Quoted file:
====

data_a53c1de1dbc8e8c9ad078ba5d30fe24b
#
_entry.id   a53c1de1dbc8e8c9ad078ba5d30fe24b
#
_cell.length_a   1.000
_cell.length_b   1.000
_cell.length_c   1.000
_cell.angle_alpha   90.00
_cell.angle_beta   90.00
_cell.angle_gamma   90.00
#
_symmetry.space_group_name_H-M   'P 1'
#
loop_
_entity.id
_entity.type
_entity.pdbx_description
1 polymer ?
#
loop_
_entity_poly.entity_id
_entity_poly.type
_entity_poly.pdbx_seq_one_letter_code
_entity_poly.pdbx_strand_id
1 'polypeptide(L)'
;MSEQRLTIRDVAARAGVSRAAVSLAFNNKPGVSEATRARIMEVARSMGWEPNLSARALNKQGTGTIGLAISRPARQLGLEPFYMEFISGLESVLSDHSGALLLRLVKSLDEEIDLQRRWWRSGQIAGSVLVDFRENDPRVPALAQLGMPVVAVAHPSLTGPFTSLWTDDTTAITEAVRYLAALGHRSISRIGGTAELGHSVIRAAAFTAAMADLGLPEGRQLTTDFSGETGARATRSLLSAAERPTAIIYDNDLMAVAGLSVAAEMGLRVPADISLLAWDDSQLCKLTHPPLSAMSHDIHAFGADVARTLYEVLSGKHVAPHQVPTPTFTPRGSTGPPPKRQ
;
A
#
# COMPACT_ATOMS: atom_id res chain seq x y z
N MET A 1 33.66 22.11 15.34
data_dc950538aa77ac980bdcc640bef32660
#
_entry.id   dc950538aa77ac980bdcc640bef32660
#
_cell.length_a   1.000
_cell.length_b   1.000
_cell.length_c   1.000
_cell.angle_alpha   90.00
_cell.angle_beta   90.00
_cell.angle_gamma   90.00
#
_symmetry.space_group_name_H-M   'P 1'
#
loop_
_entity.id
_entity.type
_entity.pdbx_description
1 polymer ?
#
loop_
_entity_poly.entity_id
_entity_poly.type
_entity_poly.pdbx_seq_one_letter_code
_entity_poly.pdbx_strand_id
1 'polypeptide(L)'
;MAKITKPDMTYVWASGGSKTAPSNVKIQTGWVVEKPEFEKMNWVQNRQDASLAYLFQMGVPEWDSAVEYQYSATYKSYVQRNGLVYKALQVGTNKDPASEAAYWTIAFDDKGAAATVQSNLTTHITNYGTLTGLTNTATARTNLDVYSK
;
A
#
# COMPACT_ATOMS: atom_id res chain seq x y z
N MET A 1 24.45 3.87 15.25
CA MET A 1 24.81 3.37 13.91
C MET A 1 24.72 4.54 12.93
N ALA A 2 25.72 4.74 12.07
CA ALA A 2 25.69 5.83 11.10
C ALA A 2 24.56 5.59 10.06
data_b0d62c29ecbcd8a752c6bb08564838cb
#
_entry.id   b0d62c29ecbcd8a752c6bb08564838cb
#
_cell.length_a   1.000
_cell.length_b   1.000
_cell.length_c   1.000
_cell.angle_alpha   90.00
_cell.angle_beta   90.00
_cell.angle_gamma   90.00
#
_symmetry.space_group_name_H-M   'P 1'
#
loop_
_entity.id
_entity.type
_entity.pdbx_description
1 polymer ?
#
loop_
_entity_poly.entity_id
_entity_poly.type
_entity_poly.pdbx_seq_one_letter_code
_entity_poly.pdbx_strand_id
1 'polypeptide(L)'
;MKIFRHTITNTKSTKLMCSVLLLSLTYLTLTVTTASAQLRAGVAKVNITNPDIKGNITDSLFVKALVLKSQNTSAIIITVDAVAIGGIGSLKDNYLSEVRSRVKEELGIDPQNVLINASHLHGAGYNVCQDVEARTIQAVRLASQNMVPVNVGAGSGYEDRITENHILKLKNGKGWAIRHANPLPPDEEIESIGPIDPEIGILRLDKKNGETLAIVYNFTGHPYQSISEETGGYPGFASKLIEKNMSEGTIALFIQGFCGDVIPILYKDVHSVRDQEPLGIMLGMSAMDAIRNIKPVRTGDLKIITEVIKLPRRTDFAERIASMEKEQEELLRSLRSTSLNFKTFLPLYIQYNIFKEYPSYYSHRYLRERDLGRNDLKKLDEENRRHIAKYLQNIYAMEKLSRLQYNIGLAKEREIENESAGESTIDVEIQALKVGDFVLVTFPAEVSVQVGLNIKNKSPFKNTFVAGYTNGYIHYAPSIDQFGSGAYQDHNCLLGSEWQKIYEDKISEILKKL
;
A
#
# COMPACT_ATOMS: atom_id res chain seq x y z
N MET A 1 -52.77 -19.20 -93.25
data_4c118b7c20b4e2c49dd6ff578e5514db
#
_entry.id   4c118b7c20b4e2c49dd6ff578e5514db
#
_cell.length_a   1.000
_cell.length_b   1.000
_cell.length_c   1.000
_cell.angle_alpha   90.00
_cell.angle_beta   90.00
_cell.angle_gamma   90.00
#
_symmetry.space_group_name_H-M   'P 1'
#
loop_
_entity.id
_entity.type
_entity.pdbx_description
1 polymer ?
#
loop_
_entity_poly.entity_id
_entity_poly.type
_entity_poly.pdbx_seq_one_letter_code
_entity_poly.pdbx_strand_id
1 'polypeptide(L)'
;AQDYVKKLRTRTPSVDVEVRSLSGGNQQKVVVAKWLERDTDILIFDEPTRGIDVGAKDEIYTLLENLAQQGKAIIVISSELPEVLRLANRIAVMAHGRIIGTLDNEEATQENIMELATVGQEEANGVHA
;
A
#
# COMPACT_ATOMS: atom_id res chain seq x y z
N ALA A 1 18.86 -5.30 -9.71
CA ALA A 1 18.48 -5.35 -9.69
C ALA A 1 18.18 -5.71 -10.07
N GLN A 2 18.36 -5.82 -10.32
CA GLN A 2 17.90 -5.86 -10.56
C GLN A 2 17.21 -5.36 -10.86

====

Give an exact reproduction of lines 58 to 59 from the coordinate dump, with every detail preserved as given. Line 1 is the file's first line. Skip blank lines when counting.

;
A